It’s quite common at Bowra in suitable habitat, mainly mulga scrub, and on this occasion we found a party of about 20. Like all Australasian babblers, they’re very social and move erratically through the scrub bouncing along the ground and up into bushes like tennis balls. They’re delightful to watch, and infuriating to photograph as the tangled, twiggy mulga plays havoc with automatic focus – no time for manual – and they keep ducking out of sight. You can be lucky and get ones, like the bird in the second photo, that hesitate briefly, between bounces, in the open to look for food. There had been some good rain a couple of months before our visit, and the birds had been breeding – the one in the third photo with the yellow gape is a juvenile.
Bowra is unusual in that it’s in a relatively small area where the ranges of all four Australian babblers overlap. The other restricted range species, the Chestnut-crowned is at the northern end of its range and also fairly easy to find, while the widespread more northern species, the Grey-crowned, meets the mainly southern White-browed.
I’ve had several emails recently from prominent birders commenting on the excellence of the digital version of Pizzey and Knight. Things they like particularly are the combination of both illustrations and photos (including over 1200 of mine), the great library of bird calls by Fred Van Gessel, portability (phone, tablet and PC), comprehensiveness – all of the more than 900 species recorded in Australia and its territories and ease of generating bird lists by location. The good news is that the price has been reduced to $49.95 and it comes in iPhone/iPad, Android and Windows versions. Go here http://www.gibbonmm.com.au for more information, product tours and links to the appropriate stores, and here http://www.birdway.com.au/meropidae/rainbowbeeeater/source/rainbow_bee_eater_15231.htm to see the photo of the Rainbow Bee-eater below.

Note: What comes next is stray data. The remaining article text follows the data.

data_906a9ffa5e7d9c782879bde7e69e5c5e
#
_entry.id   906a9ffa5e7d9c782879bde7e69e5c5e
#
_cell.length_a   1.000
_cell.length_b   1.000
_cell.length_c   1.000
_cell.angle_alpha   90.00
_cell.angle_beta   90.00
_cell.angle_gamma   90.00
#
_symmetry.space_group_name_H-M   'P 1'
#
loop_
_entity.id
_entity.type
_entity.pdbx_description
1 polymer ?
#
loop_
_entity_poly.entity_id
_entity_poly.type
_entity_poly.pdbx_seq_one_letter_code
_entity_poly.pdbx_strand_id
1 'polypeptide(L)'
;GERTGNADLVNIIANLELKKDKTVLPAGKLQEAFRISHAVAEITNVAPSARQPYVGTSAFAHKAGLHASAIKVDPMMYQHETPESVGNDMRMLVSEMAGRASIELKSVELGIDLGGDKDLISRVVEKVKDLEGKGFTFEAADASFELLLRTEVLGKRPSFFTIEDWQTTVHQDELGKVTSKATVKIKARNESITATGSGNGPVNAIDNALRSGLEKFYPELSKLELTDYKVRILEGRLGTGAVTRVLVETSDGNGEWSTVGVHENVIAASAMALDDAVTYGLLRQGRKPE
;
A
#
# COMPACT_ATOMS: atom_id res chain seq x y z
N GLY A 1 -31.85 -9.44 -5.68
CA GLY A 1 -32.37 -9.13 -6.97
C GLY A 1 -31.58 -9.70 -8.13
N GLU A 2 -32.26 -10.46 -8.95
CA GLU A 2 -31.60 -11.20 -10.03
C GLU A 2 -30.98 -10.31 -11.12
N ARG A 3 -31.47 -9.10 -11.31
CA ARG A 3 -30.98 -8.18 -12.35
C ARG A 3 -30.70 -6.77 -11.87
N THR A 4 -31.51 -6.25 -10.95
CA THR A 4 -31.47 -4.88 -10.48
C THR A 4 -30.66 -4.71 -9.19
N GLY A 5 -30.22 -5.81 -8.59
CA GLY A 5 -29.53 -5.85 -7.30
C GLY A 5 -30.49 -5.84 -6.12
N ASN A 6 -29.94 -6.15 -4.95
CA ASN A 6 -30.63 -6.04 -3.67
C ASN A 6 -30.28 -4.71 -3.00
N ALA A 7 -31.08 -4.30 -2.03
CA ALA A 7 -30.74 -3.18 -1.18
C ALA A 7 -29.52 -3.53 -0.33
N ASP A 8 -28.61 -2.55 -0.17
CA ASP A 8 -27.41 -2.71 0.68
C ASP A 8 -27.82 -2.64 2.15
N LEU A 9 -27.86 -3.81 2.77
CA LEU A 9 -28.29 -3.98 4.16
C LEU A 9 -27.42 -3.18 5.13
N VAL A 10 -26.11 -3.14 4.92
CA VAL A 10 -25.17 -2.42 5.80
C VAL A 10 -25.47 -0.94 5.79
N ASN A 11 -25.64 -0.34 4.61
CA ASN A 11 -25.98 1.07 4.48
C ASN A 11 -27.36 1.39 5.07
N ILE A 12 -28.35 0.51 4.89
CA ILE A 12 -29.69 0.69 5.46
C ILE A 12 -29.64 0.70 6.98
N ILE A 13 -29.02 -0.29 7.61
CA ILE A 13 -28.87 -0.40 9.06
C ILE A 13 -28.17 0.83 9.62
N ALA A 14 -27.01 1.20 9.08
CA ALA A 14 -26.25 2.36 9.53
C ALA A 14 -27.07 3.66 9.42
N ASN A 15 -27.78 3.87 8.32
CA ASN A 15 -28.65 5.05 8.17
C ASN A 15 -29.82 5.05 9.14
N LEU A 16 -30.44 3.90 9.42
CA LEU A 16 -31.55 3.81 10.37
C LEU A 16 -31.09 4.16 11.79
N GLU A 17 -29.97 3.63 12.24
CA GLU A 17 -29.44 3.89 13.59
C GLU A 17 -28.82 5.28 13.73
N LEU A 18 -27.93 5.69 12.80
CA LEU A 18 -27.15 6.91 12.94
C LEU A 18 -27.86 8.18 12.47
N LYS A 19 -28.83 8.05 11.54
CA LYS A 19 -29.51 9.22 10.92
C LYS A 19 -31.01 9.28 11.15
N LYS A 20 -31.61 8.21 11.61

My apologies for the delay since the last bird of the week. I’m having a major drive to finish Where to Find Birds in Northeastern Queensland and other things are getting pushed temporarily into the background.
Ian Montgomery, Birdway Pty Ltd,
454 Forestry Road, Bluewater, Qld 4818
Tel 0411 602 737 firstname.lastname@example.org
Bird Photos http://www.birdway.com.au/
Recorder Society http://www.nqrs.org.au
But shun profane and idle babblings, for they will increase to more ungodliness. (2 Timothy 2:16 NKJV)
Here is what a Hall’s Babbler sounds like:
Thanks again Ian for sharing another interesting bird from your part of the world.
Our Hall’s Babbler is a member of the Pomatostomidae – Australasian Babblers Family. There are only five species in the family.
Hall’s Babbler – Wikipedia